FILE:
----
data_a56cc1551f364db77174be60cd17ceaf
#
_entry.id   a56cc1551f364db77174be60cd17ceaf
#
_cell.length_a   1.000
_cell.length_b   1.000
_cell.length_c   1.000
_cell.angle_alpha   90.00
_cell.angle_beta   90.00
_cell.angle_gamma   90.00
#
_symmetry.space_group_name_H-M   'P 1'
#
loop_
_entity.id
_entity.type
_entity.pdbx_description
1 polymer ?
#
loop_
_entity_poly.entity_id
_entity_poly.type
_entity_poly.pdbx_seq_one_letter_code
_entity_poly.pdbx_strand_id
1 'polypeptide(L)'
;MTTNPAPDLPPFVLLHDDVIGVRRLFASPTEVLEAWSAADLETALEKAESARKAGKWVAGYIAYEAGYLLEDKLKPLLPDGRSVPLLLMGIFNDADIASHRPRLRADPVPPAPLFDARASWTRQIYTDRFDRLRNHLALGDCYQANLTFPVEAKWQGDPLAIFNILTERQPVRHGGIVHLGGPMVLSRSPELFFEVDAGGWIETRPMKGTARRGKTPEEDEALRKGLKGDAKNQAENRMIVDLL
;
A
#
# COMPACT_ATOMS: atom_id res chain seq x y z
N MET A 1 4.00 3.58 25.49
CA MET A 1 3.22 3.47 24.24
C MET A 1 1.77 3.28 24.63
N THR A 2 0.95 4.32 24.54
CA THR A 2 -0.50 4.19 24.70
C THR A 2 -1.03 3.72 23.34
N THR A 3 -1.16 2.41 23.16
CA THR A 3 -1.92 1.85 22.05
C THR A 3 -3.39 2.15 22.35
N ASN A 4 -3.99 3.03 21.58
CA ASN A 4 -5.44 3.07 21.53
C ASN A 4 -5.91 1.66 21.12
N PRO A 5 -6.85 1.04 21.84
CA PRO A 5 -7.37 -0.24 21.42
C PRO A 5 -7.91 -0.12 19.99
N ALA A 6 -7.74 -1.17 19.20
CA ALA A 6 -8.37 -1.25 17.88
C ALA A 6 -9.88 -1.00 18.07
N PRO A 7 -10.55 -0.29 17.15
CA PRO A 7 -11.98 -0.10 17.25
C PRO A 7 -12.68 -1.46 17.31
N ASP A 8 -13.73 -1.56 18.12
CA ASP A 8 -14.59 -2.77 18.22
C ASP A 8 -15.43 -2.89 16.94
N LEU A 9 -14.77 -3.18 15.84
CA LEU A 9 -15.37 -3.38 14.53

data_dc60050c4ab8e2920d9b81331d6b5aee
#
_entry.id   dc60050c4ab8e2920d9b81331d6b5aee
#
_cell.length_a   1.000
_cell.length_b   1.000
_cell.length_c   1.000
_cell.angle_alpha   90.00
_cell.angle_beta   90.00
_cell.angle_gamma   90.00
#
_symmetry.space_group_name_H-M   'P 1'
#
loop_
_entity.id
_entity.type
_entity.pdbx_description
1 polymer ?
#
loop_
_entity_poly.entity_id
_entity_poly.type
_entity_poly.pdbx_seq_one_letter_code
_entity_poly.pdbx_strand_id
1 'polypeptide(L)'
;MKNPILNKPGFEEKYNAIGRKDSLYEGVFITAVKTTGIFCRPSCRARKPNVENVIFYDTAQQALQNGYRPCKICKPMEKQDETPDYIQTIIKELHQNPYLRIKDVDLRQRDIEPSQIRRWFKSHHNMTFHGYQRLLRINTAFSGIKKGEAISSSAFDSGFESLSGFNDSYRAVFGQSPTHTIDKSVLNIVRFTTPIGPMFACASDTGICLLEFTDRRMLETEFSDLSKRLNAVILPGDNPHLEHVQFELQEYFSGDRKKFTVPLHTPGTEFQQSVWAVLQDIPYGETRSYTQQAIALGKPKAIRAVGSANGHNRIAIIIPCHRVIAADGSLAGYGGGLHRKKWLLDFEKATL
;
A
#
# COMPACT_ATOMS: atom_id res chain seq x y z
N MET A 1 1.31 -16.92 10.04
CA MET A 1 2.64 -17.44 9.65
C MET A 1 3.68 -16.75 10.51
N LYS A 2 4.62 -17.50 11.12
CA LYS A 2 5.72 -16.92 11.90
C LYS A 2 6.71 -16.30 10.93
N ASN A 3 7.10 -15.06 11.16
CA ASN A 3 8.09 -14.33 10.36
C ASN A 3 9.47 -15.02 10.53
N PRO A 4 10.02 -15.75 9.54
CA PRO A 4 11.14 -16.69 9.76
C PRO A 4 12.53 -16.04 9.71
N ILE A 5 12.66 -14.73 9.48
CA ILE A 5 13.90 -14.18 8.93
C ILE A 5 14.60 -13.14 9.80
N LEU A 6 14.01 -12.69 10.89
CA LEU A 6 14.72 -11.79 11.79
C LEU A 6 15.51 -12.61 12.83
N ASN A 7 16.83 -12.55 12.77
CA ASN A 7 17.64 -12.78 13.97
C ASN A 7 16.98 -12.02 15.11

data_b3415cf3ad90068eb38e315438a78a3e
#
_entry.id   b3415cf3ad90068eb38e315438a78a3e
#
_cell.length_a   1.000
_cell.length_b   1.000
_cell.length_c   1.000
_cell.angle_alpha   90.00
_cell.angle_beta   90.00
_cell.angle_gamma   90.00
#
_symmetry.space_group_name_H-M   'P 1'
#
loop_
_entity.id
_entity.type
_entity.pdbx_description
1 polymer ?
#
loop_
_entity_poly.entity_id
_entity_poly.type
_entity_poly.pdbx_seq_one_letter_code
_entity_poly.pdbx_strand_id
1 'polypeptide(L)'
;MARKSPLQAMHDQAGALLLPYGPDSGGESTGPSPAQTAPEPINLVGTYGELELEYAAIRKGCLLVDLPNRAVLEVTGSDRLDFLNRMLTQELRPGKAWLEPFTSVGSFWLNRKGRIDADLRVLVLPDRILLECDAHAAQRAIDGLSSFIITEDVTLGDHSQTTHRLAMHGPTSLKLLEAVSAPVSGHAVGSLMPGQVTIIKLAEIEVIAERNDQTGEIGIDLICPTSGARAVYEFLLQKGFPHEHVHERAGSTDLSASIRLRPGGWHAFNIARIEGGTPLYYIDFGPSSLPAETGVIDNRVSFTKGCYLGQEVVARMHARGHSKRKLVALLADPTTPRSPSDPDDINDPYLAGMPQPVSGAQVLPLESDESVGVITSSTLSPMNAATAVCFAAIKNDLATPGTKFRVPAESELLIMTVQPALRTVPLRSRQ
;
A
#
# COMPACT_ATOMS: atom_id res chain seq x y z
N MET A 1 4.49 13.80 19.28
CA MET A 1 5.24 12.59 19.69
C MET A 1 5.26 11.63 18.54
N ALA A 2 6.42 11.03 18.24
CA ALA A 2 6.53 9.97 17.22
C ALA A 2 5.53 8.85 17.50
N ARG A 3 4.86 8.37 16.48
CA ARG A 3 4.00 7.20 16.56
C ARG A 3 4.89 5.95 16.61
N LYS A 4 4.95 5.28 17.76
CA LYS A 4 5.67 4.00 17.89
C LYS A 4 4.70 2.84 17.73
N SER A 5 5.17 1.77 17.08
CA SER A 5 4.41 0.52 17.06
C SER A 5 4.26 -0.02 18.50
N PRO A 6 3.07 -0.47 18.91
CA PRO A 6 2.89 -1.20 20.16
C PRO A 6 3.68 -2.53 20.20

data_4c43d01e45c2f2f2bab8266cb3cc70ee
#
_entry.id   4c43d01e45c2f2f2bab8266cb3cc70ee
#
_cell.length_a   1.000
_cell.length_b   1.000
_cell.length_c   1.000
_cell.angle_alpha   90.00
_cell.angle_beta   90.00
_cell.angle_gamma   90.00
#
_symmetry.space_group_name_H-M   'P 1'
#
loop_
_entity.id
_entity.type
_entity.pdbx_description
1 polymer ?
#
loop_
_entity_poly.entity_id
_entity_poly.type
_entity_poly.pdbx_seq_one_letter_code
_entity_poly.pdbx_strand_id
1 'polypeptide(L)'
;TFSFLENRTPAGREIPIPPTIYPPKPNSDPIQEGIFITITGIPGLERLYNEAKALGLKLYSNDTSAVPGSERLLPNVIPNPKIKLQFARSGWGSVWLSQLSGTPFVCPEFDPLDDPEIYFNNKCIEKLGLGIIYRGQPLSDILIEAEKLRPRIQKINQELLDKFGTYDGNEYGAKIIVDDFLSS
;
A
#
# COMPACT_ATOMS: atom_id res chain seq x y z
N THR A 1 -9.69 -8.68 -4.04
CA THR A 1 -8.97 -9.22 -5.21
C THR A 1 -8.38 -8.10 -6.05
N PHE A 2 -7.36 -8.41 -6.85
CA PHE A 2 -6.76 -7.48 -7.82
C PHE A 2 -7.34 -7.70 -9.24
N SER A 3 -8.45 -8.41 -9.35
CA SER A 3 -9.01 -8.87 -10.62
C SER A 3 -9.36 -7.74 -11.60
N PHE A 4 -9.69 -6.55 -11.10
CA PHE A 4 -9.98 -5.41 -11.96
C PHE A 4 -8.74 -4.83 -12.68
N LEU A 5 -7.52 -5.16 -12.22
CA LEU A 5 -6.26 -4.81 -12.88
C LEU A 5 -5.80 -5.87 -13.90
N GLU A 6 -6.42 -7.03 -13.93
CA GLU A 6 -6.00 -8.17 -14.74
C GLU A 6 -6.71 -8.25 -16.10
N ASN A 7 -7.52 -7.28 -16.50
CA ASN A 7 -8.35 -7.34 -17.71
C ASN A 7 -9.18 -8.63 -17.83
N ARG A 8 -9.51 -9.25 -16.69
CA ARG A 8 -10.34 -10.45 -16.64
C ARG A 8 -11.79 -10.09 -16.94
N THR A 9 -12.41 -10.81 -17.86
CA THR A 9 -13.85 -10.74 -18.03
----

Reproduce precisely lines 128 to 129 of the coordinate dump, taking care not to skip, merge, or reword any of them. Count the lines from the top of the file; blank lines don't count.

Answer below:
_entity_poly.entity_id
_entity_poly.type